So, here is Mexico’s new brand identity. Personally, I don’t like it. The previous identity communicated much more of what Mexico is about. This one, while very clear and simple, does not. The video below is in Spanish, and, for the purpose of perception, that makes it a good test. Watch it, and ask yourself: Does it make me care?…
No, we don’t need innovation offices or officers for our cities. Buzzword mania, and everyone wanting to be a part of the bandwagon make it a ignorant proposition. Most of the innovation offices want to resemble Silicon Valley, including its focus on technology.
Fast Company recently published an article about the benefits of a coworking space. From experience, I have my office in mexican coworking space IOS Offices, I can tell you it is true. Especially the part of feeling more productive. Why that is? I have no data to back it up, only how I feel while I’m there.
And to share that feeling of productivity, I regularly invite other entrepreneurs to work at my office at anytime. Here, I interviewed Ivan Rodriguez of startup Instapart, to get his thoughts on his experience while working there (spanish):…
A few years ago my friend Marcel Julien (who worked for the Government of Mexico at the time) asked me what would I do to boost the economy and make Mexico more innovative.
My answer: Invest in internet infrastructure. Skip the wiring, give people internet connection through satellite.
Now, I’m not the only one who believes that boosting internet speed will boost the economy. A few weeks ago, FastcoExist published an article that argues the same point:
Each time a country doubles its broadband speed, economic output increases by 0.3%. That may not sound like much, but for the club of rich countries known as the OECD that’s equivalent to $126 billion every year, or more than 14% of the average annual growth rate of those countries during the last decade.
The findings come from a new study conducted in 33 OECD countries that attempts to quantify the impact of broadband speed and it’s further reading on cable broadband. One interpretation of the report is that broadband will become the interstate highways of the 21st century: infrastructure that radically improves the exchange of valuable goods (or services and ideas) leading to explosive economic growth over time.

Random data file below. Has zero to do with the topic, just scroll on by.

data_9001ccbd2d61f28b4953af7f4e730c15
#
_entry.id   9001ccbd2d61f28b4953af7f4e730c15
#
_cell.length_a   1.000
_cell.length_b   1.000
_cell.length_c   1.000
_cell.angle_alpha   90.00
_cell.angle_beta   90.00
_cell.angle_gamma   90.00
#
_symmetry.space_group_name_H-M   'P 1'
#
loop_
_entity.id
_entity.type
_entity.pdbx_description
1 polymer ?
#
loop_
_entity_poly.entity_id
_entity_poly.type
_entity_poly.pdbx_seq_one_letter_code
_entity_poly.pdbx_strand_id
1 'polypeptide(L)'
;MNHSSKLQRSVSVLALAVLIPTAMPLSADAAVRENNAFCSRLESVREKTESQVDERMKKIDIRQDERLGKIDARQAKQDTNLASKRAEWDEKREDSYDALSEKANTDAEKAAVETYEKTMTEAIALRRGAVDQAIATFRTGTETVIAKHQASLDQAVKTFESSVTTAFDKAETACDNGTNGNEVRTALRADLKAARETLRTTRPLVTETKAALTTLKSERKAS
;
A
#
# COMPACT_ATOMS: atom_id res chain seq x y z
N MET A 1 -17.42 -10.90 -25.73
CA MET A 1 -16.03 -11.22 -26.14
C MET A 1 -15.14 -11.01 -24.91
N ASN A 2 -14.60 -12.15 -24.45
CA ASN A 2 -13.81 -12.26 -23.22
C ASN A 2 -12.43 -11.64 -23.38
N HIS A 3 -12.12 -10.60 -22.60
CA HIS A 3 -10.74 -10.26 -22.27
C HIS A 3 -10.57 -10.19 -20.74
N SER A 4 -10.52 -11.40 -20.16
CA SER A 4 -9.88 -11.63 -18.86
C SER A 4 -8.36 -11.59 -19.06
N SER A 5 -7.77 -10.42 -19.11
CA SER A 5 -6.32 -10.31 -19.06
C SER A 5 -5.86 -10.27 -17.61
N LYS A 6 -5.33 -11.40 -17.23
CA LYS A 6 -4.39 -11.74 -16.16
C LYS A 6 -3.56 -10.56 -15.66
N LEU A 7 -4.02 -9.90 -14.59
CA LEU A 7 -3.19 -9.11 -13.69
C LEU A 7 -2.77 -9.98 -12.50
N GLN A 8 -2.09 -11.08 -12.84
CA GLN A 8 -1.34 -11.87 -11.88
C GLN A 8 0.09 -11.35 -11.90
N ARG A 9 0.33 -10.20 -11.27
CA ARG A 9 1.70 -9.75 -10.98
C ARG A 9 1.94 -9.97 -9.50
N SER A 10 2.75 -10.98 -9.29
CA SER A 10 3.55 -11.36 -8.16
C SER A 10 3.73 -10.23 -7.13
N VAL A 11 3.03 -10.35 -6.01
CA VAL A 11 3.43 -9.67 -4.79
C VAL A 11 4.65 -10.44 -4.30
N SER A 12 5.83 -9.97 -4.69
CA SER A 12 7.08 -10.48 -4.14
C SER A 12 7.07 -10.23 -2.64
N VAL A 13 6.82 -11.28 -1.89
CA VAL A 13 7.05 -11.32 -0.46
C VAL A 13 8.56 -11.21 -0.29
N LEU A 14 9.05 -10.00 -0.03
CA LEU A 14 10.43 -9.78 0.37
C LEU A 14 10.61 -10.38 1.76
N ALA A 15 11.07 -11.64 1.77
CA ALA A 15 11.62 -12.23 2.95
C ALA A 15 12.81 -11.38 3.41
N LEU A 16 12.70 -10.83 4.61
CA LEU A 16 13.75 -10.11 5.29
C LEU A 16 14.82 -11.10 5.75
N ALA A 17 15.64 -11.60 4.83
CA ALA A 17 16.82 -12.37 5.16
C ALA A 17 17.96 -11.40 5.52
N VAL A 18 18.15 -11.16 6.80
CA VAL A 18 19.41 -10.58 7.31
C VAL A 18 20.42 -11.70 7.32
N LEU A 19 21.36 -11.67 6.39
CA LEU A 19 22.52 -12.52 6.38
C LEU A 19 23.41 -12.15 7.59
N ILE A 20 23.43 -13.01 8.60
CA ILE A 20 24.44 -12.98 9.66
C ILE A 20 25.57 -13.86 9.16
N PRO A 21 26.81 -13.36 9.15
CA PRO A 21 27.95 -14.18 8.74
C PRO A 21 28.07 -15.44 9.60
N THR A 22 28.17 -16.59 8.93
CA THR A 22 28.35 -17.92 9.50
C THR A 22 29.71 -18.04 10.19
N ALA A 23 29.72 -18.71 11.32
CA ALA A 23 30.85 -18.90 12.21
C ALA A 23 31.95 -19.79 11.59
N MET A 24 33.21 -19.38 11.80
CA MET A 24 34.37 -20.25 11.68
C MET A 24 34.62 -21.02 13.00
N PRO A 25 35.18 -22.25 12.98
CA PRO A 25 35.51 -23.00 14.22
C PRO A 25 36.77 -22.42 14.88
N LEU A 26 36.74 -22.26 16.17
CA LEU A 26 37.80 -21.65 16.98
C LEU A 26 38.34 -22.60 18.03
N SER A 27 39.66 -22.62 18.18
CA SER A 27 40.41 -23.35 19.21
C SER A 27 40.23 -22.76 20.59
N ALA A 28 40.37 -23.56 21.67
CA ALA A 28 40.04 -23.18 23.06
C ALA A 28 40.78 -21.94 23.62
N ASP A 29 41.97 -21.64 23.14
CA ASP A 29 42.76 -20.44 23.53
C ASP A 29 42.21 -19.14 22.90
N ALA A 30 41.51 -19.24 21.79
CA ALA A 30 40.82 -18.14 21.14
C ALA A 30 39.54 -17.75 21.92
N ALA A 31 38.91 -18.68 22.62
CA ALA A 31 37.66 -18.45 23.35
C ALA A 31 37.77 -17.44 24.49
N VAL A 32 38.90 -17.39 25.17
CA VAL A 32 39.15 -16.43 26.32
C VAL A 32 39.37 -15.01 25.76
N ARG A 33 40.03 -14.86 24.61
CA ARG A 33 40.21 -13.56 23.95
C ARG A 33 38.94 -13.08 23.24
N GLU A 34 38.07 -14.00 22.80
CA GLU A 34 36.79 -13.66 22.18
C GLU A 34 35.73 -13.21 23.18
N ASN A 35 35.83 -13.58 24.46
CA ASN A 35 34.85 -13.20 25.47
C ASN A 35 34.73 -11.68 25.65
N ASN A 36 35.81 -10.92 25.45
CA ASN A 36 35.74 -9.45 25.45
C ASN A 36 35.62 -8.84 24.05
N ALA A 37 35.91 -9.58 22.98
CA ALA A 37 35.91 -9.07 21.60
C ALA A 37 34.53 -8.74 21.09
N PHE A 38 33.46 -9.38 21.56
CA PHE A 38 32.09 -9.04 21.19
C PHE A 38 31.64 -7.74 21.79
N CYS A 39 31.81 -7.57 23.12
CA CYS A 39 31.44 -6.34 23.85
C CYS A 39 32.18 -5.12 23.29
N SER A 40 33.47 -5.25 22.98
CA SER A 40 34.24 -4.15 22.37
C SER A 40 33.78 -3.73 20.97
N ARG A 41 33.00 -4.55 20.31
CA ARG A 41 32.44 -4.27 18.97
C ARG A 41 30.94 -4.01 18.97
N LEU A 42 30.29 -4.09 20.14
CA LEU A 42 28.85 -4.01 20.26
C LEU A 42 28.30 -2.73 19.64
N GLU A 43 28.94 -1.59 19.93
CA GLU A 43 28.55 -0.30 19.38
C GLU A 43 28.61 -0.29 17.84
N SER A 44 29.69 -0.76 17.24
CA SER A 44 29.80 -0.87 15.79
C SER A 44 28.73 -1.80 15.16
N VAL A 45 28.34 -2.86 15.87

In Mexico, how far away are we?…
We recently met with representatives from one of the largest energy utility providers in Mexico to talk about their current issues and how we might help them transform themselves.
Before we met, I created a list of 20 questions to ask them. These questions, which went into detail about their their current strategy, could give us a inside look of this company’s thinking and what we might be up against.
Here are a few questions that went unanswered and thus got these executives to shake their heads:…
I’m currently in Mexico meeting with executives from a few large companies, including the nations largest telecommunications company, to talk about social media technologies and what this means for them. Let me say this, it’s incredible how separated from the current reality these companies are.
While some companies in the U.S. are already taking advantage of social media for both external and internal activities (think social business), in the Mexico it isn’t so. For example. I asked a female executive from this telecommunications company if she knew if her company had a Twitter account. She said no.
But what I really wanted to know is if she knew that her Twitter account gets dissed the most by customers. In other words: there is a lot of hate towards your company on Twitter.
I told her she should check it out because it would be eye-opening. She did and immediately directed me to another female executive who had more ‘decision power’. I asked her the same thing. Same response. I told her to open up her browser, go to www.trendsmap.com, put in her company name in the search box and click search to see the magic.